The latest Planalytics Life Sciences agricultural spring forecast Webinar provides some interesting insights.
U.S. weather is currently affected by a La Niña event, the term used to describe a cooler-than-average sea surface temperature trend in the equatorial Pacific off the South American coast. The current La Niña began in September 2007.
To determine what might be in store for the 2008 season, Fred Gesser. Planalytics Life Sciences’ senior business meteorologist, looked at the other La Niña years going back to 1950. Taking into account sea surface temperatures, soil conditions, and temperatures, he determined the closest La Niña years were 1955, 1989, and 1999, at varying degrees.
Using a composite of those years, here is a summary of Planalytics’ predictions:
- Midwest corn and soybean growers should expect warmer-than-normal temperatures in April and May, canceling out the cold March. The western Corn Belt soil moisture is on the dry side in much of Minnesota, northern Iowa, Nebraska, and South Dakota. “Here we take a chance and go with early planting. That planting will get some moisture in May and June, which could be significant to keeping the corn crop out of the heat of summer with an early planting.”
- The precipitation pattern in the eastern Corn Belt tell a very different planting story, says Gesser. To begin with, Michigan, Ohio, and Indiana are already wetter than normal, and that will persist into April in Michigan, Ohio, Indiana, and Illinois and down into southern Missouri and Arkansas. “This becomes very important because we’re looking at planting delays. People will want to get that corn in early to keep the corn at the higher yield level, but I see that being a problem in the eastern Corn Belt.” He adds that the warmer April/May temperatures will be especially important to drying out those wet soils.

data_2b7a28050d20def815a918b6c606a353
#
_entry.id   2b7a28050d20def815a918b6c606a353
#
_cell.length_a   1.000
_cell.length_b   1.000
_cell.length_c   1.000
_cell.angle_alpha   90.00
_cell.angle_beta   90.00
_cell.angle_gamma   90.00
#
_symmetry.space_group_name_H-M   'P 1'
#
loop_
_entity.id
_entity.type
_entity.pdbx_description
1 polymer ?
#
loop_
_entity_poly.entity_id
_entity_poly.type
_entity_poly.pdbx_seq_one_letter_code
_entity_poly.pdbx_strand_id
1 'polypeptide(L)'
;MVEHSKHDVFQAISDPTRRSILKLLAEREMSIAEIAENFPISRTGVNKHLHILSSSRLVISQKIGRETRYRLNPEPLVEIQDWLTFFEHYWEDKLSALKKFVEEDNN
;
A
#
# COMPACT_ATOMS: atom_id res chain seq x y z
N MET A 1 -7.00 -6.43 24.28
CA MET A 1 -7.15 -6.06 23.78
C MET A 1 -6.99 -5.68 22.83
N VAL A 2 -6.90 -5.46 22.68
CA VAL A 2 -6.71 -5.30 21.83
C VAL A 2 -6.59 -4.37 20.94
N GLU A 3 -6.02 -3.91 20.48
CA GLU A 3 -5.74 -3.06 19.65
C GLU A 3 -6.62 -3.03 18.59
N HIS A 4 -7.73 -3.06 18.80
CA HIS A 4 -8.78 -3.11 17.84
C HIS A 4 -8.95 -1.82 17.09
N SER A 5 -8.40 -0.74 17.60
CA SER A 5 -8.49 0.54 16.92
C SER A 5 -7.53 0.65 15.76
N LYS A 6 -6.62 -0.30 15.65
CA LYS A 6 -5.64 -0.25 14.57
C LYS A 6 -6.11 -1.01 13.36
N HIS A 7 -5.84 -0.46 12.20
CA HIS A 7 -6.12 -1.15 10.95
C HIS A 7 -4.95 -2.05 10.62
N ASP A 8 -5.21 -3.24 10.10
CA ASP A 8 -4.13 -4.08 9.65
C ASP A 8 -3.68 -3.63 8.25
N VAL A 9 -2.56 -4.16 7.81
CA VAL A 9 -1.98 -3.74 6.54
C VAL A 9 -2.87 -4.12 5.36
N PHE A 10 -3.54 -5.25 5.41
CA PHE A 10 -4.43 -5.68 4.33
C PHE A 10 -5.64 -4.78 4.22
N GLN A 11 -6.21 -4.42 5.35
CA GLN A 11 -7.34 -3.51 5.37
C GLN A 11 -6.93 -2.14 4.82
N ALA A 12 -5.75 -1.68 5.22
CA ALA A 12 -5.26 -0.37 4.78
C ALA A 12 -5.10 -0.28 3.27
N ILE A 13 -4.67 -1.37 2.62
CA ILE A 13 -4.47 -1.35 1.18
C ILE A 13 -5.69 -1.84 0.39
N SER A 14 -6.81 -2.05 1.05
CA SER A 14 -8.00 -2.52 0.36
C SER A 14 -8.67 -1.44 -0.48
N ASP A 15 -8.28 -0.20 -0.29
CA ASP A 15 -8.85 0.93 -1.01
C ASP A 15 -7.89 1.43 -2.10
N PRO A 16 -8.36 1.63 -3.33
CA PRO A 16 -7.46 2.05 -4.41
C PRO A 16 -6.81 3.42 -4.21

- Growers in the eastern Corn Belt should also expect to have problems with winter wheat emerging into wet conditions. “That could prompt disease and pest infestations throughout the eastern growing areas,” Gesser says.
- In April and May, Gesser says “nothing is really setting up across the Deep South and California.”
- The Pacific Northwest will a little bit cooler than normal. “That might affect the cherry and apple industries out there,” he says.
- Despite an better-than-normal May rainfall in Texas, two months of dryness will precede that. The dominant condition in the Plains is dryness up into the northwest Corn Belt.
- Expect an expanding dryness, even drought, from North Carolina up into the Eastern Seaboard.
Gesser also provided a peak into Planalytics’ summer forecast, but just for June. The comparative years — 1955, 1989, and 1999 — show “improved rain conditions into Minnesota and Iowa, wet conditions potentially into Kansas and Oklahoma. This will be the second year in a row that we have wet conditions in Kansas during the wheat harvest timeframe,” he says. “I’m holding off on the drought for the month of June,” he says.